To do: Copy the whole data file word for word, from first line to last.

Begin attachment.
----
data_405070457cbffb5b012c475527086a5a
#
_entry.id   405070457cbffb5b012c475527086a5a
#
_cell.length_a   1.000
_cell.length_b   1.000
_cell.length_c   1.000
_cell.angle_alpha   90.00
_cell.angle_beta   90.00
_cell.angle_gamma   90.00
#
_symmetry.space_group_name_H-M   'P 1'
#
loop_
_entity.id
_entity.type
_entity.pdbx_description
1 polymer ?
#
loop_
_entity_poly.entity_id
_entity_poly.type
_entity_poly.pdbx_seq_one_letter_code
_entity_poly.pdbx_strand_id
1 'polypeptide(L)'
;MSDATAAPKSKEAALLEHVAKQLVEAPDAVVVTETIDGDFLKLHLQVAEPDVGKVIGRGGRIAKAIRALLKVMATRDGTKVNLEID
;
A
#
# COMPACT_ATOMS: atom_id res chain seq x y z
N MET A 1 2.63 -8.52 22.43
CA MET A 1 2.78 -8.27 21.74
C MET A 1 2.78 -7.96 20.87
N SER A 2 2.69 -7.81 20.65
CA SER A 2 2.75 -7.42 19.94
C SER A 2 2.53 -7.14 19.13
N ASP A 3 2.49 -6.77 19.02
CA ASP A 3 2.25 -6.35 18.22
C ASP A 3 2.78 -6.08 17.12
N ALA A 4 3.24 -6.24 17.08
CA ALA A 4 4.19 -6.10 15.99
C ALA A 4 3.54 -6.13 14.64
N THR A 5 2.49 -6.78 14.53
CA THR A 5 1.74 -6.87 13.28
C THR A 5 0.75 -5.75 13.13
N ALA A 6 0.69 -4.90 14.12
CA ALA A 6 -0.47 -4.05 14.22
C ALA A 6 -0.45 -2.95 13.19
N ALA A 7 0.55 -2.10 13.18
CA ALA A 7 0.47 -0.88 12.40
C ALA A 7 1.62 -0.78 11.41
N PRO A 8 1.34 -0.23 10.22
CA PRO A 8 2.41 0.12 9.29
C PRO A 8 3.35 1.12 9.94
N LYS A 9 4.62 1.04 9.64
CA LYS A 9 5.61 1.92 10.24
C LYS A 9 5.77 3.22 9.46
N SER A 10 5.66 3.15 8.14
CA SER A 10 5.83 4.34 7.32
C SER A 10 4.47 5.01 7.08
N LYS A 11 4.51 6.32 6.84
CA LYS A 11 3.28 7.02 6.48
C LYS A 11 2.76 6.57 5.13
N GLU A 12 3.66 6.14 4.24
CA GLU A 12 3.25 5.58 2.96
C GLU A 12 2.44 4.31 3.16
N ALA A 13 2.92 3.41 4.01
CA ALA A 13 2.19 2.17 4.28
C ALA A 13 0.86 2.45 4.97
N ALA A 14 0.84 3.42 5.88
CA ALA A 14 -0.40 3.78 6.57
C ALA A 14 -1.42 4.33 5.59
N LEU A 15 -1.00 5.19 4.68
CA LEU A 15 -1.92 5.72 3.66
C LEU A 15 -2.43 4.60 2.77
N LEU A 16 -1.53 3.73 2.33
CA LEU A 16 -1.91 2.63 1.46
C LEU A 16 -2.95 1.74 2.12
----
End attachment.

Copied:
data_405070457cbffb5b012c475527086a5a
#
_entry.id   405070457cbffb5b012c475527086a5a
#
_cell.length_a   1.000
_cell.length_b   1.000
_cell.length_c   1.000
_cell.angle_alpha   90.00
_cell.angle_beta   90.00
_cell.angle_gamma   90.00
#
_symmetry.space_group_name_H-M   'P 1'
#
loop_
_entity.id
_entity.type
_entity.pdbx_description
1 polymer ?
#
loop_
_entity_poly.entity_id
_entity_poly.type
_entity_poly.pdbx_seq_one_letter_code
_entity_poly.pdbx_strand_id
1 'polypeptide(L)'
;MSDATAAPKSKEAALLEHVAKQLVEAPDAVVVTETIDGDFLKLHLQVAEPDVGKVIGRGGRIAKAIRALLKVMATRDGTKVNLEID
;
A
#
# COMPACT_ATOMS: atom_id res chain seq x y z
N MET A 1 2.63 -8.52 22.43
CA MET A 1 2.78 -8.27 21.74
C MET A 1 2.78 -7.96 20.87
N SER A 2 2.69 -7.81 20.65
CA SER A 2 2.75 -7.42 19.94
C SER A 2 2.53 -7.14 19.13
N ASP A 3 2.49 -6.77 19.02
CA ASP A 3 2.25 -6.35 18.22
C ASP A 3 2.78 -6.08 17.12
N ALA A 4 3.24 -6.24 17.08
CA ALA A 4 4.19 -6.10 15.99
C ALA A 4 3.54 -6.13 14.64
N THR A 5 2.49 -6.78 14.53
CA THR A 5 1.74 -6.87 13.28
C THR A 5 0.75 -5.75 13.13
N ALA A 6 0.69 -4.90 14.12
CA ALA A 6 -0.47 -4.05 14.22
C ALA A 6 -0.45 -2.95 13.19
N ALA A 7 0.55 -2.10 13.18
CA ALA A 7 0.47 -0.88 12.40
C ALA A 7 1.62 -0.78 11.41
N PRO A 8 1.34 -0.23 10.22
CA PRO A 8 2.41 0.12 9.29
C PRO A 8 3.35 1.12 9.94
N LYS A 9 4.62 1.04 9.64
CA LYS A 9 5.61 1.92 10.24
C LYS A 9 5.77 3.22 9.46
N SER A 10 5.66 3.15 8.14
CA SER A 10 5.83 4.34 7.32
C SER A 10 4.47 5.01 7.08
N LYS A 11 4.51 6.32 6.84
CA LYS A 11 3.28 7.02 6.48
C LYS A 11 2.76 6.57 5.13
N GLU A 12 3.66 6.14 4.24
CA GLU A 12 3.25 5.58 2.96
C GLU A 12 2.44 4.31 3.16
N ALA A 13 2.92 3.41 4.01
CA ALA A 13 2.19 2.17 4.28
C ALA A 13 0.86 2.45 4.97
N ALA A 14 0.84 3.42 5.88
CA ALA A 14 -0.40 3.78 6.57
C ALA A 14 -1.42 4.33 5.59
N LEU A 15 -1.00 5.19 4.68
CA LEU A 15 -1.92 5.72 3.66
C LEU A 15 -2.43 4.60 2.77
N LEU A 16 -1.53 3.73 2.33
CA LEU A 16 -1.91 2.63 1.46
C LEU A 16 -2.95 1.74 2.12